In Sweden, Norway, and Iceland it is illegal to pay for sex, but not to be a prostitute (the client commits a crime, but not the prostitute).
In Eastern Europe, the anti-prostitution laws target the prostitutes, because in these countries prostitution is condemned from a moral\conservative viewpoint.
Russia, Ukraine, and Belarus Russia is a country of vast, empty expanses that spans all the way east to the Pacific Ocean.
Among countries where prostitution is not officially and legally regulated and recognized as a job, laissez-faire and tolerant attitudes exist in Spain, Belgium and the Czech Republic.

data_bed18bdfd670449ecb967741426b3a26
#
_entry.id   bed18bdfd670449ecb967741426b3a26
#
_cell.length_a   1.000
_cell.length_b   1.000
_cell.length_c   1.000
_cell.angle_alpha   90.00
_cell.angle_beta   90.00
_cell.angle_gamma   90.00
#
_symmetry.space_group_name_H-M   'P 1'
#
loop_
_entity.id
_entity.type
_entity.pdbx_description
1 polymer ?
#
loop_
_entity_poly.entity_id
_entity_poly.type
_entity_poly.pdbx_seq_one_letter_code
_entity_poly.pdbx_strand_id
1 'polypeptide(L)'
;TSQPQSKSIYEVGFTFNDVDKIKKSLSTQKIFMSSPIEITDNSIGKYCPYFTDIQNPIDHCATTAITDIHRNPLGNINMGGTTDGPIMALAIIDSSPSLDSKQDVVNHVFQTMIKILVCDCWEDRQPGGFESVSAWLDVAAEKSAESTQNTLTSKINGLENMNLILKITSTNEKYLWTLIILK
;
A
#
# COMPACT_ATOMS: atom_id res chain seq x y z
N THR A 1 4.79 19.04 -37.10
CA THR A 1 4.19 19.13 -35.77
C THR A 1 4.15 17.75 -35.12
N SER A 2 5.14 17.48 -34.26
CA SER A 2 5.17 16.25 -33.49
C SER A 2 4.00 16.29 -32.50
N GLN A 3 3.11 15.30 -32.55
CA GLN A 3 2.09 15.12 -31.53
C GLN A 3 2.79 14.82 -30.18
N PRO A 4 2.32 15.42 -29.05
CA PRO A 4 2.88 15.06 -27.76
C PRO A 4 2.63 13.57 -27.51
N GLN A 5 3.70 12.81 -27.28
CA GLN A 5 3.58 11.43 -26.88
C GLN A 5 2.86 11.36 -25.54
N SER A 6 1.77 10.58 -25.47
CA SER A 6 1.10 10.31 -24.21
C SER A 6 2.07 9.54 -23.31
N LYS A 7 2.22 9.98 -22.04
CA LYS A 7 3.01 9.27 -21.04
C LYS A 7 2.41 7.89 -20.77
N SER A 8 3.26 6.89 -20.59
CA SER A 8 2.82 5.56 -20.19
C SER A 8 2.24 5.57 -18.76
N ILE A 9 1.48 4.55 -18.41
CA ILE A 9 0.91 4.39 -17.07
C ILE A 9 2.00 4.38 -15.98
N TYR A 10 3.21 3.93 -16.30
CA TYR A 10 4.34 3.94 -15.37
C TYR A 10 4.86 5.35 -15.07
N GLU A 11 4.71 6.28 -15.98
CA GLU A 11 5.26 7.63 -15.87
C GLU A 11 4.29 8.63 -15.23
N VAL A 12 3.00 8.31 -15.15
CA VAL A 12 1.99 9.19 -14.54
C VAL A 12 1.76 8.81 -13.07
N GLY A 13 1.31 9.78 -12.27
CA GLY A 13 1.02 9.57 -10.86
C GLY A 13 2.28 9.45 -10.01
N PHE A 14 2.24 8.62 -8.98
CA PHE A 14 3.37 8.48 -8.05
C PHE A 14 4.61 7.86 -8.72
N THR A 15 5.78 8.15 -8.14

Baltic states (Estonia, Latvia, Lithuania)Three fascinating states that have glorious beaches along an extensive coastline, mediaeval old towns, and beautiful natural scenery.
Estonia has linguistic and cultural ties with Finland.
Depending on the country, various prostitution related activities may be prohibited (where a specific law forbids such activity), decriminalized (where there is no specific law either forbidding or allowing and regulating the activity), or regulated (where a specific law explicitly allows and regulates the activity if certain conditions are met).
Activities which are subject to the prostitution laws include: selling and buying sexual services, soliciting in public places, running brothels, deriving financial gain from the prostitution of another, offering premises to be used for prostitution etc.